​To the Dance Mom Who is Embarrassed by her Daughter

​To the Dance Mom Who is Embarrassed by her Daughter

Okay I admit it. When I see your child chewing with her mouth open, or sitting on her cell phone every spare second she's not in class, maybe I judge you a little bit. Maybe I have a moment, before the moment where I ask myself who I am to judge a mom, of judgement about your rules and your daughters lack of manners.

It's not so much that I judge you, I suppose. I think it's more that I see your daughter as a reflection of you and your manners. And even though I know that this isn't always the case, I still can admit that at times, the thought crosses my mind.


Never, in all my years, and by that I mean the past decade of teaching, choreographing, and performing with children, have I ever judged YOU by your child's abilities.

Your child's manners? Maybe. Your child's level of discipline? Most definitely.

But her abilities? Her talents, her flexibility, her memory?

That is not a reflection of you, nor should it matter if it is.

Your child is learning. Your child is in a stage of constant growth. Her bones are changing, her skin is morphing, her hormones are throwing her for a loop every other week. Her brain won't stop developing until she's at least 25, and she's going to forget choreography pretty regularly. One week she understands, the next week she's in tears.

I get that. I accept that. I was trained to work with that.

There is nothing for you to feel embarrassed about.

There is nothing about this scenario that should keep you home during a parent watch week. There is nothing about this scenario that should make you joke about your daughter's abilities in front of teachers or parents. There is nothing about this scenario that is about you.

It's not about you.

It's about your daughter's opportunity to socialize. To giggle when she trips over her own two feet. To be inspired by something other than Minecraft. To play a character. To sing along, wonderfully off-key. To smile in a mirror with a toothless mouth. To take responsibility. To figure things out. To let off some steam. To play. To learn. To strengthen.

It's not about you.

This is about your daughter's weekly chance to get physical. To move and release endorphins. To stick up for herself when her ego tells her she can't. To try new things without even thinking about it. To spin. To leap. To bend like a pretzel.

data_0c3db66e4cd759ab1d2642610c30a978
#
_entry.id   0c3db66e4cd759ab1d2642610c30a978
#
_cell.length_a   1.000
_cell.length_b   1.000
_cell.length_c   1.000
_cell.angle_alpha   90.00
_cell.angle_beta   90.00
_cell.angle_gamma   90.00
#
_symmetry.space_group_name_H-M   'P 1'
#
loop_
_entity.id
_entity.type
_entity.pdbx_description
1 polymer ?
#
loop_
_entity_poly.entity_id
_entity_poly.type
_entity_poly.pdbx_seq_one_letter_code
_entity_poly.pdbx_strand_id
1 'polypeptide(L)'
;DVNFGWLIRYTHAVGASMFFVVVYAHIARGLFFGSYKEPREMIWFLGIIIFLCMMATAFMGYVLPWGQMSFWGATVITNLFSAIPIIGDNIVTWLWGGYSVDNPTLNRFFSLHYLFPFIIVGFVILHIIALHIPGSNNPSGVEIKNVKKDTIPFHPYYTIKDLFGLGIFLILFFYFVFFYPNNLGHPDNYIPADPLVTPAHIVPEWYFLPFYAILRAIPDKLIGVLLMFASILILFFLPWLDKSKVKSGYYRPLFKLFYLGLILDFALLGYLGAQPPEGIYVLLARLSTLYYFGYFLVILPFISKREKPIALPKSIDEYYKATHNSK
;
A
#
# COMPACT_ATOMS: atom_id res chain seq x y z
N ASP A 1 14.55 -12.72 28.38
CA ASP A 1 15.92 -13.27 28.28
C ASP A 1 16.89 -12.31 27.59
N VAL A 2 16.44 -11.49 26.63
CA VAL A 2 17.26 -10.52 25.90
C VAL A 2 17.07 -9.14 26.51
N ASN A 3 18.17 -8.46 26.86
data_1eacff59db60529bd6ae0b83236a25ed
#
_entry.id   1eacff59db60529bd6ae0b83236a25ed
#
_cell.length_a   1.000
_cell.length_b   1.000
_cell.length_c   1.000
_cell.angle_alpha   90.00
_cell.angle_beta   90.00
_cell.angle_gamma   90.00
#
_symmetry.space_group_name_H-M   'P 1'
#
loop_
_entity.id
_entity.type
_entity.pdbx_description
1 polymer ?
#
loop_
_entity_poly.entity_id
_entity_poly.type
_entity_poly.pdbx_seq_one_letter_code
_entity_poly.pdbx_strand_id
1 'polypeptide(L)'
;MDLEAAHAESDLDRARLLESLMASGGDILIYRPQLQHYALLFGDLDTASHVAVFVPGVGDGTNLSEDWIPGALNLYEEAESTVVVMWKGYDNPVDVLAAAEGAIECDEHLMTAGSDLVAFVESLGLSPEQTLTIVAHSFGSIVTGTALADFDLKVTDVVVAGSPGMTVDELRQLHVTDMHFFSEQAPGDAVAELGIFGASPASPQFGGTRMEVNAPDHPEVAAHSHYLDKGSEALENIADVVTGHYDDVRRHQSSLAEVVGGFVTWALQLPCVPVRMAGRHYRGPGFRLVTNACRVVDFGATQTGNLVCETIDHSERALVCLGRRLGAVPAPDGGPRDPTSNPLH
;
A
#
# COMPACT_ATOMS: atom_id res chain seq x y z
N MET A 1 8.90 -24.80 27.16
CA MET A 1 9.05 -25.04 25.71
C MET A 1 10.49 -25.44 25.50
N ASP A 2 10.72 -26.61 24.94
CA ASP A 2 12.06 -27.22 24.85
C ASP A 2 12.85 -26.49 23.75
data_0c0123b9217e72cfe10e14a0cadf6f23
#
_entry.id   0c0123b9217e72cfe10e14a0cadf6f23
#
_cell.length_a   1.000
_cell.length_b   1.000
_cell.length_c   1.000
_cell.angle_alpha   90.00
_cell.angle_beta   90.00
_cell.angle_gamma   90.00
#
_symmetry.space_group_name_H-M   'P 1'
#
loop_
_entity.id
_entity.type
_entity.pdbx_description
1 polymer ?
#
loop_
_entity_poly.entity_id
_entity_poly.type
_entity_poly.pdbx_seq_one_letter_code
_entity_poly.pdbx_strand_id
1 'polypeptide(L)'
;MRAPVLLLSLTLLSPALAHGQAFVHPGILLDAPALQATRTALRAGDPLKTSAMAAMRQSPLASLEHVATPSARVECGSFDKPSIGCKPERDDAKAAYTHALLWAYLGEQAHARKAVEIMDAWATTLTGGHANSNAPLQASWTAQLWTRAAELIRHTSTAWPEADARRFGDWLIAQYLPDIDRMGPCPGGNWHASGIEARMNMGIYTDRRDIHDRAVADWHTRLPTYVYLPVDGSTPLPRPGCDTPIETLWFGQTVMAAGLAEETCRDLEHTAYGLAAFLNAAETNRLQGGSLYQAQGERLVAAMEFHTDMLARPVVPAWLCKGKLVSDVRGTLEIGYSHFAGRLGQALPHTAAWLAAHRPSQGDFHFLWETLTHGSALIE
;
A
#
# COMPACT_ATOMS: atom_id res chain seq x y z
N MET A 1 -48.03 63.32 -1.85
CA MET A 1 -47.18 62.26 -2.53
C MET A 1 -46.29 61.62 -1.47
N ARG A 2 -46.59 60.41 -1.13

It's not about you.

She does not represent your talents. She does not reflect your abilities.

She may be an example of your work ethic. Maybe not. She may be an example of your manners. Maybe not.

But her ability to dance on the beat or remember when to enter the stage, is not a reflection of you.

We love your daughter because she's a part of our studio. We love her for showing up, even if you were too embarrassed to come inside with her. We love her for trying.

Please don't be the mom that your daughter can never impress. Please don't be the mom that your daughter feels so nervous around, she forgets everything when you're watching anyway. Please just stop it.

I mean, enough.

Show up. Applaud your daughter when she trips. Hug her when she forgets things.

Smile at her when she's nervous you're there. She's never going to get less nervous performing in front of you if you're never there to begin with. That's part of the practicing part. She can practice at home all she wants, but practicing in front of people she loves is the hardest thing to practice. I still lose my breath when my mom is in the audience. Imagine your daughter's nerves at age nine.

I can't tell you how to parent your daughter, but I can tell you, that part of being a dance parent, is supporting your daughter regardless of what's going on inside that dance room.

Help her understand how to respect her teachers? Yes please. Send her with clean leotards and snacks? Yes please.

But other than that, please just support her. Support what's going on as she grows and changes. If she loves to dance, who are you to tell her she shouldn't, just because she's not spinning like a top?

Please. This is not about you.

Your daughter deserves this opportunity to dance, and she wants it so very badly. She looks up to you so much, and she only wants to impress you. Please let her.

Please. This is not about you.

There is no need to feel embarrassed. If anything, I hope you can find the feeling of pride, for a little girl who never gives up. If she were my daughter, I know that I'd be bragging up a storm about that part.

Let's change the game. I dare you. Because this is not about you.

And your daughter will be a better person because of dance.

Let's change the game and focus on that part. That's the part that matters more than any recital or competition.

Please. Make this about her.

About the Author:

Amanda Trusty currently serves as the Artistic Director for Kona Dance and Performing Arts, a nonprofit performing arts center on Hawai'i Island. She studied musical theatre at Shenandoah University and the American Musical and Dramatic Academy, and currently studies tap dance under Gregory Hines' protégé Andrew Nemr. With a decade of professional performance and choreography credits from theaters both inside and outside of New York City, Amanda is passionate about using her artistry as a vehicle for change, with a sharp focus on empowering the next generation. As a freelance writer and activist, Amanda was recognized in 2015 by the Huffington Post as one of nine women bringing body positivity to dance. 

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